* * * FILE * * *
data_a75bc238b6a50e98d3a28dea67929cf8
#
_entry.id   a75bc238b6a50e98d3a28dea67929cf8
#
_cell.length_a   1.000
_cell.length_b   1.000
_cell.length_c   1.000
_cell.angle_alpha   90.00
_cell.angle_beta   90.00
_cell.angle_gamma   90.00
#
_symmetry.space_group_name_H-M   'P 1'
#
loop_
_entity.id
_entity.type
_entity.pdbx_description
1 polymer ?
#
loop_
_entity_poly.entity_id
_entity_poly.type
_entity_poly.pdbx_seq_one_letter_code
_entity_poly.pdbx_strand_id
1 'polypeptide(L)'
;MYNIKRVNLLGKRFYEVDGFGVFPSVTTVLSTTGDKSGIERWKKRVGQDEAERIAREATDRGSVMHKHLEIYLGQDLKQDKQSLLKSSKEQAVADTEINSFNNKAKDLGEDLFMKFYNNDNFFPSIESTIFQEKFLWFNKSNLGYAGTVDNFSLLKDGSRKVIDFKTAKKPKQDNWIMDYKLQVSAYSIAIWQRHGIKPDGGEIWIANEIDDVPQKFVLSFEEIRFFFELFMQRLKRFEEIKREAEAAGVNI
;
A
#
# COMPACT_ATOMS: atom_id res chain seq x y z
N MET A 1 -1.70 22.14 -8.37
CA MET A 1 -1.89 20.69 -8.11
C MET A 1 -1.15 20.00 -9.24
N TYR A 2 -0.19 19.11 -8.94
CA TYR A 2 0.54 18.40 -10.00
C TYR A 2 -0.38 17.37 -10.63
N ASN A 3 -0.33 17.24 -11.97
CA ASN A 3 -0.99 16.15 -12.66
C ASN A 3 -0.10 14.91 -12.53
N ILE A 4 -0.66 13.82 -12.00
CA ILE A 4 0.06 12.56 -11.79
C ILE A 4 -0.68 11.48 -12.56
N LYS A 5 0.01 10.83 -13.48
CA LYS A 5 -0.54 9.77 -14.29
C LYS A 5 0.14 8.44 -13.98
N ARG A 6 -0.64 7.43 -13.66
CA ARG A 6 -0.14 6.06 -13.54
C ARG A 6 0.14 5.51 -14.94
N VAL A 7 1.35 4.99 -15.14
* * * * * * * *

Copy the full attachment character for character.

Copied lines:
data_a75bc238b6a50e98d3a28dea67929cf8
#
_entry.id   a75bc238b6a50e98d3a28dea67929cf8
#
_cell.length_a   1.000
_cell.length_b   1.000
_cell.length_c   1.000
_cell.angle_alpha   90.00
_cell.angle_beta   90.00
_cell.angle_gamma   90.00
#
_symmetry.space_group_name_H-M   'P 1'
#
loop_
_entity.id
_entity.type
_entity.pdbx_description
1 polymer ?
#
loop_
_entity_poly.entity_id
_entity_poly.type
_entity_poly.pdbx_seq_one_letter_code
_entity_poly.pdbx_strand_id
1 'polypeptide(L)'
;MYNIKRVNLLGKRFYEVDGFGVFPSVTTVLSTTGDKSGIERWKKRVGQDEAERIAREATDRGSVMHKHLEIYLGQDLKQDKQSLLKSSKEQAVADTEINSFNNKAKDLGEDLFMKFYNNDNFFPSIESTIFQEKFLWFNKSNLGYAGTVDNFSLLKDGSRKVIDFKTAKKPKQDNWIMDYKLQVSAYSIAIWQRHGIKPDGGEIWIANEIDDVPQKFVLSFEEIRFFFELFMQRLKRFEEIKREAEAAGVNI
;
A
#
# COMPACT_ATOMS: atom_id res chain seq x y z
N MET A 1 -1.70 22.14 -8.37
CA MET A 1 -1.89 20.69 -8.11
C MET A 1 -1.15 20.00 -9.24
N TYR A 2 -0.19 19.11 -8.94
CA TYR A 2 0.54 18.40 -10.00
C TYR A 2 -0.38 17.37 -10.63
N ASN A 3 -0.33 17.24 -11.97
CA ASN A 3 -0.99 16.15 -12.66
C ASN A 3 -0.10 14.91 -12.53
N ILE A 4 -0.66 13.82 -12.00
CA ILE A 4 0.06 12.56 -11.79
C ILE A 4 -0.68 11.48 -12.56
N LYS A 5 0.01 10.83 -13.48
CA LYS A 5 -0.54 9.77 -14.29
C LYS A 5 0.14 8.44 -13.98
N ARG A 6 -0.64 7.43 -13.66
CA ARG A 6 -0.14 6.06 -13.54
C ARG A 6 0.14 5.51 -14.94
N VAL A 7 1.35 4.99 -15.14